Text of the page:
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    (Original post by alaska.)
    1.Heeey - thank you very much for your honest reply! Regarding 1. - Yes, I have feared that would be the case. However, I should say that I visited St Andrews on Wednesday and 2. depending on which modules I take I can join the Software Engineering or HCI course if I want, so I would probably not enroll in the MSc Computing and IT which gives me a bit more credibility. 3. Those MScs are proper MScs as well, so no simply speaking conversion courses. 4.I was under the impression that St Andrews was very good for Computer Science, however you guys seem to not really agree on that?

    2. Yes, I am indeed. However, 5. I thought it is four pillars? I've learnt that Abstraction is another pillar ... but maybe that is already outdated? I wouldn't say I can comfortably build one, but I can yeah. Just haven't done it in a while.



    6. I would not want to go into the direction of AI anyway, I am more interested in Software Engineering and HCI so I'd be more interested in the Computer Systems Specialism at Edinburgh University rather than AI. I know that that sort of stuff is probably a bit beyond me. Yeah the module list is almost scary though - however 7. I am meeting with a member of staff this Wednesday and get a bit of a tour of the buildings and facilities so hopefully that should clear things up a little again and hopefully they can tell me if I am capable of doing the course by putting a lot of work in!

    I am not too concerned about where I am going in terms of location as I want the course best suited to me and my needs and a good department with some support in place. I have visited St Andrews a few times and can safely see myself there for a year, however probably not for a 4 year undergraduate I talked to some people on the open day who particularly liked the familiarity there, I guess it is what suits you best as a person.

    8. On an aside, given all the info you provided above - can you recommend a good starter book for some of the mathematical theory?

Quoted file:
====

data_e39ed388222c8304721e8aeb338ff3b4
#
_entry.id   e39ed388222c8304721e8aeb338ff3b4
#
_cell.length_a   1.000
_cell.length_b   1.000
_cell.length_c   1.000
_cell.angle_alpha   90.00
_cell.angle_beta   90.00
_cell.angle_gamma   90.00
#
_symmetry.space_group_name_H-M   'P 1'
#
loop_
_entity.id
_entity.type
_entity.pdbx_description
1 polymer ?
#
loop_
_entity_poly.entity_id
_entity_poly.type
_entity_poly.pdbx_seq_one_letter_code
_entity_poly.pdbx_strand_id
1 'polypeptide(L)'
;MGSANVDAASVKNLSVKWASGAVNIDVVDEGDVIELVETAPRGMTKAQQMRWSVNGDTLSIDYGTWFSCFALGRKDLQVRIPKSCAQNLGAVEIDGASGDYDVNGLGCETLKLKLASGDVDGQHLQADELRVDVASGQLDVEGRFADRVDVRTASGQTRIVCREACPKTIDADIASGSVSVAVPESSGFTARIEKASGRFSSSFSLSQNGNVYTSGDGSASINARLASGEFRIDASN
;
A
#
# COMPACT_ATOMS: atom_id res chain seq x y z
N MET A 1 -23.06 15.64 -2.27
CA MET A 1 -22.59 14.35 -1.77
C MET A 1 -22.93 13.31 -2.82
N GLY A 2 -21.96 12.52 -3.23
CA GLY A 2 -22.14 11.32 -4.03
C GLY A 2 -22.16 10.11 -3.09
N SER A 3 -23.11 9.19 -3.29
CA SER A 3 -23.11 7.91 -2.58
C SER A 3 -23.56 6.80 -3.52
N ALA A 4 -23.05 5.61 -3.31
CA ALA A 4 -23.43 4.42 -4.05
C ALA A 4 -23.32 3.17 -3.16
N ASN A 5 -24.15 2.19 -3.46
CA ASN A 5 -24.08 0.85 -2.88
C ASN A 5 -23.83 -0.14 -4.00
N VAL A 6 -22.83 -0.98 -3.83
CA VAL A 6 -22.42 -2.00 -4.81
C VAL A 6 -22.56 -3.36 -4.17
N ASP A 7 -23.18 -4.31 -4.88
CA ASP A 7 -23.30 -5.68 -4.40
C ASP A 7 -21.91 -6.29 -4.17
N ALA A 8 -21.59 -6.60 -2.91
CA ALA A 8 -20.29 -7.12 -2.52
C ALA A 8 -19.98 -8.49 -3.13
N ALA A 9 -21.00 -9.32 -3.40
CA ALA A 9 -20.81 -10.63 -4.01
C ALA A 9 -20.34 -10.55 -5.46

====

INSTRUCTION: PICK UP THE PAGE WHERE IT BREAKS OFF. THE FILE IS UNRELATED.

Thanks a lot in advance
    1. A man is a humble supporter of the Starks. Plus, a girl is blind.
    2. Flexibility is always welcome.
    3. That might be good (because it will give a girl advanced skills) or not (it might be too hard if it is not a conversion course but an actually MSc aimed at non-CS folk).
    4. Well, according to the league tables it is very good for CS. A man's criticism was about the university as a whole. So a girl should still consider St. Andrews.
    5. It is 3 as far as a man is concerned: Encapsulation, Inheritance and Polymorphism. But there is not a rigorous definition of it so some people might add others. OOP itself involves abtraction.
    6. Edinburgh has many modules anyway.
    7. A man would be happy to know how a girl's meeting goes.
    8. A man recommends Grossman's Discrete Mathematics for Computing (a nice comprehensive reading) and Haggarty's Discrete Mathematics for Computing (less content and more summarised, less easier to read). With those, (especially, with the first one) a girl will have covered all the maths she will need for her whole Masters (assuming no modules in mathematical logic, finance, AI, computer vision, graphics).

    A girl is welcome.
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    (Original post by Juichiro)
    1. A man is a humble supporter of the Starks. Plus, a girl is blind.
    2. Flexibility is always welcome.
    3. That might be good (because it will give a girl advanced skills) or not (it might be too hard if it is not a conversion course but an actually MSc aimed at non-CS folk).
    4. Well, according to the league tables it is very good for CS. A man's criticism was about the university as a whole. So a girl should still consider St. Andrews.
    5. It is 3 as far as a man is concerned: Encapsulation, Inheritance and Polymorphism. But there is not a rigorous definition of it so some people might add others. OOP itself involves abtraction.
    6. Edinburgh has many modules anyway.
    7. A man would be happy to know how a girl's meeting goes.
    8. A man recommends Grossman's Discrete Mathematics for Computing (a nice comprehensive reading) and Haggarty's Discrete Mathematics for Computing (less content and more summarised, less easier to read). With those, (especially, with the first one) a girl will have covered all the maths she will need for her whole Masters (assuming no modules in mathematical logic, finance, AI, computer vision, graphics).

    A girl is welcome.
    A girl says thank you for the long and detailed reply! A girl will certainly consider all these points
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    If you actually look at the rankings, St Andrews has had the highest student satisfaction rate in the UK. https://www.timeshighereducation.com...action-results
 
 
 
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